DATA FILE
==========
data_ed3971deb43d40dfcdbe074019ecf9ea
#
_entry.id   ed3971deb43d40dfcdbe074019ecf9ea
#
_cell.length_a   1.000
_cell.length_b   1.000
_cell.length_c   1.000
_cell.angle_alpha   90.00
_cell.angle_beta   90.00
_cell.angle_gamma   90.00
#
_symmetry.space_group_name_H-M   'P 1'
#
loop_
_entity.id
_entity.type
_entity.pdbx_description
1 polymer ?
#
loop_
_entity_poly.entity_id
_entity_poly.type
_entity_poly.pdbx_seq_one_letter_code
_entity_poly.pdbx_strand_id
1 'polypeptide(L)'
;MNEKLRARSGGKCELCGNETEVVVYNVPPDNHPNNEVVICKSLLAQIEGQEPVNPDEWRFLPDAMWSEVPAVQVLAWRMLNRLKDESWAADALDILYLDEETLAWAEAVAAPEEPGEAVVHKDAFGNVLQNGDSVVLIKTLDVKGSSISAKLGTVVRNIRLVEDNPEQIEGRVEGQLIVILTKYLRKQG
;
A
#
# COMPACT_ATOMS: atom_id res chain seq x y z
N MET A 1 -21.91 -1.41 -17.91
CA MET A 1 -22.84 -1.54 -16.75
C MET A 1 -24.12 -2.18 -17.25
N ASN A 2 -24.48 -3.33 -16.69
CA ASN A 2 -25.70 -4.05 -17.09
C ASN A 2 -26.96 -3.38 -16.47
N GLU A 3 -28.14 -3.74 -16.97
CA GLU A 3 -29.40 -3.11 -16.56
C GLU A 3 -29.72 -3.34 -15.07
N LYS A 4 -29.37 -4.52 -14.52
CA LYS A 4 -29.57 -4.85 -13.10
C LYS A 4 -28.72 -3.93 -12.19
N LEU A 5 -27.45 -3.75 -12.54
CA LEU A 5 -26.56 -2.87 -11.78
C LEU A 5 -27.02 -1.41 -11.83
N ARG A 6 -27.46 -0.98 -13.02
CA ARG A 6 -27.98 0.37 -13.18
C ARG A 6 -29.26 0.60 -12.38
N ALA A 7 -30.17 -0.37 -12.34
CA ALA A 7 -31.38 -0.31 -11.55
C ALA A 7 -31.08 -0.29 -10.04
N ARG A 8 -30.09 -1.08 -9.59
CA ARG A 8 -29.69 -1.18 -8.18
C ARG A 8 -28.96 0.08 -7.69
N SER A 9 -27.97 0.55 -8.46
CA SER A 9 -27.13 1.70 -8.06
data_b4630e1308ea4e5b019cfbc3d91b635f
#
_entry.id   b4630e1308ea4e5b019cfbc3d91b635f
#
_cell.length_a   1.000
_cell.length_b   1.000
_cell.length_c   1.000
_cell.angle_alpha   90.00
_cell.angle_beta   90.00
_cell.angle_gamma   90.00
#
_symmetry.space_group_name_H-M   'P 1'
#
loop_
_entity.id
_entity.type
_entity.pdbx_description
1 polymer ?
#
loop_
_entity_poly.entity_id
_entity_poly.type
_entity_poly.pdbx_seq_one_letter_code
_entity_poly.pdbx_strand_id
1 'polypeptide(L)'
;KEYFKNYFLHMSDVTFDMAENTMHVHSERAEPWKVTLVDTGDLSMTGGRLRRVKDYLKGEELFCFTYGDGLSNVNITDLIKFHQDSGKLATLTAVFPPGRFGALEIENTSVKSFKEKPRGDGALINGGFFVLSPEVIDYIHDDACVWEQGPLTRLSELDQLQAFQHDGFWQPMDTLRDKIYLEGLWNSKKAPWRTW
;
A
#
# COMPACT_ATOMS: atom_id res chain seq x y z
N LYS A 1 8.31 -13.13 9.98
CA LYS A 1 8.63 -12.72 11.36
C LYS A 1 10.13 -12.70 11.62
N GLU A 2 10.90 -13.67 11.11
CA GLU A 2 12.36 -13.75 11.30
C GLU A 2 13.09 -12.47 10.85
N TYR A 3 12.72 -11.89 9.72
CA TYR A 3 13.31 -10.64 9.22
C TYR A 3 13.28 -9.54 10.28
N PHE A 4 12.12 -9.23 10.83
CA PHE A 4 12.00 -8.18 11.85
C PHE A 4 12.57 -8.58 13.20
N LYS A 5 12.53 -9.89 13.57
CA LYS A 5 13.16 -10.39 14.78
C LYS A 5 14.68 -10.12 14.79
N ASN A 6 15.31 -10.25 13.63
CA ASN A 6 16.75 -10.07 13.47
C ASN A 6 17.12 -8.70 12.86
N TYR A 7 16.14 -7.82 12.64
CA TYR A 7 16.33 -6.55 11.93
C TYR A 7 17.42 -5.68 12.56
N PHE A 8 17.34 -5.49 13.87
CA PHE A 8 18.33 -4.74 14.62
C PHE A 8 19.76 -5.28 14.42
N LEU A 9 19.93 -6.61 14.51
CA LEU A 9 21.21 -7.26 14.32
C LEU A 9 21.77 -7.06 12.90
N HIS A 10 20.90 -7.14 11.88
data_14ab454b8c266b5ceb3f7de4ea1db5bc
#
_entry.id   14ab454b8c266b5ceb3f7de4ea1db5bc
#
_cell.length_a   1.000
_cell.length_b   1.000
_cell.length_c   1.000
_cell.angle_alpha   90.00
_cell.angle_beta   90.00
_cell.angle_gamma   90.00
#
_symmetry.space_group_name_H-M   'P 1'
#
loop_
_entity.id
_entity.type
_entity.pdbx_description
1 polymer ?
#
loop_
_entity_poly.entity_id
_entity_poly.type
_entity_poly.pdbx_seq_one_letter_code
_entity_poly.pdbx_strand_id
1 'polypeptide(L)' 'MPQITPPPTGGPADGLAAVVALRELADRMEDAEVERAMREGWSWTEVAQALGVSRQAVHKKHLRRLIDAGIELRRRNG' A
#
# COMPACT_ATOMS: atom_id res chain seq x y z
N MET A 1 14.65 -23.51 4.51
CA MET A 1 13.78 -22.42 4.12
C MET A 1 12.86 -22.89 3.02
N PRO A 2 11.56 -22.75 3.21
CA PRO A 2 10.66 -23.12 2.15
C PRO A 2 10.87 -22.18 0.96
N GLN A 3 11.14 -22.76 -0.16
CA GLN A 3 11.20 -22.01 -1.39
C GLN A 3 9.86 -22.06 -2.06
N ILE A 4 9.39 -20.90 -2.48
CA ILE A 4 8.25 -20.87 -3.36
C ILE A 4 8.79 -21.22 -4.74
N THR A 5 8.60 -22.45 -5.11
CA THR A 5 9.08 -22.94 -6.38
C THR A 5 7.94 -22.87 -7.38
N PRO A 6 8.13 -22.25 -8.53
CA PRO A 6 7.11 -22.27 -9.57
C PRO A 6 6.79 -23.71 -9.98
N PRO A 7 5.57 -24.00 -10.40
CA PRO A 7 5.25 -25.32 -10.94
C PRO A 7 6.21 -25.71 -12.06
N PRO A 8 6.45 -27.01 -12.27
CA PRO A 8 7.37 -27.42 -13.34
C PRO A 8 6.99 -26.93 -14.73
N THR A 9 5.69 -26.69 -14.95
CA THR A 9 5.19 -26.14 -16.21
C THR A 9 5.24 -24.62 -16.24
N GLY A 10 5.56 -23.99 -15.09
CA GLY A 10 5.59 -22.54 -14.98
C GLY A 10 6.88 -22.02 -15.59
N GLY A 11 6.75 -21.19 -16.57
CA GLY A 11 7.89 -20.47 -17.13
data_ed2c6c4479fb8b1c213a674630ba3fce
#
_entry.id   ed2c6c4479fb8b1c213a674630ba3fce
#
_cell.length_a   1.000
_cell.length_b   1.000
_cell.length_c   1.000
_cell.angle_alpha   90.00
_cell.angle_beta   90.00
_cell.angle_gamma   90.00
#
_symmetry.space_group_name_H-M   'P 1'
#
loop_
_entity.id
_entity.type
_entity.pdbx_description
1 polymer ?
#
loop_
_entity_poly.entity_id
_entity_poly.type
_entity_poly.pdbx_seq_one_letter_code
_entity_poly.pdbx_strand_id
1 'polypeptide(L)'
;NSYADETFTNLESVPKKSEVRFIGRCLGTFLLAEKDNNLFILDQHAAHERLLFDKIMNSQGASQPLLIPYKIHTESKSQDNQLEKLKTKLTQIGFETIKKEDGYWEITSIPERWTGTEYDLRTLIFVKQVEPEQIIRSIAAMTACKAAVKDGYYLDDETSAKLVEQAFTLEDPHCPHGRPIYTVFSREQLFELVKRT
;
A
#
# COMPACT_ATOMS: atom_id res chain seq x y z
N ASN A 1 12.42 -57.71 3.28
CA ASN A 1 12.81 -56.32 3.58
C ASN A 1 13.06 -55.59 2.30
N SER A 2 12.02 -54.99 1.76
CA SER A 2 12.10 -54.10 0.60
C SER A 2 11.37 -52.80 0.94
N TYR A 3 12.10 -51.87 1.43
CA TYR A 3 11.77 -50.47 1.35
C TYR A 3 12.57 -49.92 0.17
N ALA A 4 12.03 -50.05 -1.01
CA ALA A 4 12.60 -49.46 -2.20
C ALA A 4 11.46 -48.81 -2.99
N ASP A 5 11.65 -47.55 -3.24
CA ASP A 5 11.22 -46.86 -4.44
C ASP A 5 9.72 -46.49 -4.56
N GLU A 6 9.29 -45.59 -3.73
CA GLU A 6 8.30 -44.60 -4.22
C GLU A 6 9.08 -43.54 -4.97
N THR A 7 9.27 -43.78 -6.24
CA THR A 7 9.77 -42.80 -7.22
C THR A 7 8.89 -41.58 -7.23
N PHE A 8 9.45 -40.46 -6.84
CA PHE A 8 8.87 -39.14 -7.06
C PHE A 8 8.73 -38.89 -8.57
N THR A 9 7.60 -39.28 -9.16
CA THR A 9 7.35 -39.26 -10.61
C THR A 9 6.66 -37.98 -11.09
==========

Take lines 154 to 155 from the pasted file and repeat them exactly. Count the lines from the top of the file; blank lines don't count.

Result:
N THR A 5 8.60 -22.45 -5.11
CA THR A 5 9.08 -22.94 -6.38